Tuesday, November 9, 2010

Sarah Palin On Inflation - Umm, Actually The Opposite Is True

The UK Guardian reported this yesterday:

Palin [declared] that she was "deeply concerned" and would call on the US Federal Reserve chairman, Ben Bernanke, to "cease and desist" buying up government debt.

"If it doesn't work, what do we do then? Print even more money? What's the end-game here? Where will all this money printing on an unprecedented scale take us? ... All this pump-priming will come at a serious price," Palin will say, according to snippets of the speech obtained by National Review. 

"Everyone who ever goes out shopping for groceries knows that prices have risen significantly over the past year or so. Pump-priming would push them even higher," Palin adds, putting a populist slant on monetary policy. 

Her remarks place her firmly, if awkwardly, in company with an international chorus of critics opposed to a US policy that many fear is not only designed to ward off deflation but to drive down the value of the dollar and of US debt.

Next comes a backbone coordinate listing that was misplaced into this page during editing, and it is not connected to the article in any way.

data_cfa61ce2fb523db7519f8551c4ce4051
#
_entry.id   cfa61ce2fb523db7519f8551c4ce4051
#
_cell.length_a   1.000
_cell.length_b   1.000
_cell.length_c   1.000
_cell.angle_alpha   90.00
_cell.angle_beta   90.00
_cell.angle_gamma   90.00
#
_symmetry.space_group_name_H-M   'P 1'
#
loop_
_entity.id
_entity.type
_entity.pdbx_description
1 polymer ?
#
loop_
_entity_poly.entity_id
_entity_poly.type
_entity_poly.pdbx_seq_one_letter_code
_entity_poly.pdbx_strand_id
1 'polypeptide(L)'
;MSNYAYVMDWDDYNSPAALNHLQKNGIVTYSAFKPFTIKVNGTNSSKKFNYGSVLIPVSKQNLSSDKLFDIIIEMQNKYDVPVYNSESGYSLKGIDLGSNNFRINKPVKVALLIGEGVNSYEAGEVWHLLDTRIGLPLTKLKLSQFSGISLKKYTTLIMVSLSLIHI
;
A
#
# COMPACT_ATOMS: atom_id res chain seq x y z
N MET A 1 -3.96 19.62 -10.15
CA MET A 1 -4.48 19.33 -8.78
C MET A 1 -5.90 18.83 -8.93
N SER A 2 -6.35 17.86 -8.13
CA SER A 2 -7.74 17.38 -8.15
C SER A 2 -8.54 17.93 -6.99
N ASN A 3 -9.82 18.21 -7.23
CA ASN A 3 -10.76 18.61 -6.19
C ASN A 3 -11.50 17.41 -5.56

In reality, in all of 2009, inflation was MINUS 0.4%. Prices DEFLATED. So, last year, if you were paying "significantly" more across a broad spectrum of purchases, you were getting rooked.

And thus far in the 10 months of statistics available for 2010, inflation is running at about 1.6% on an annualized basis.

Furthermore, inflation has NOT gone above 4% per year since 1991. That's almost 20 years of very low inflation.

One can see that the Tea Partiers and their accomplices in the Republican Party are still trading on fear.

In their ignorance of all things great and small, the beastie boys and girls have yet to discover that at this moment it is DEFLATION that is the danger to the national and world economies. A bit more inflation would actually help us.

Where are the Democrats who should be calling this gang of political hoods out on this hooey?

Monday, November 8, 2010

Why Can't Obama Get Mad?

I'm as in favor of "cool" as the next guy. I also like a good snide remark, a nuanced response, a snippy reply. But a little controlled anger can be an excellent political tool as well.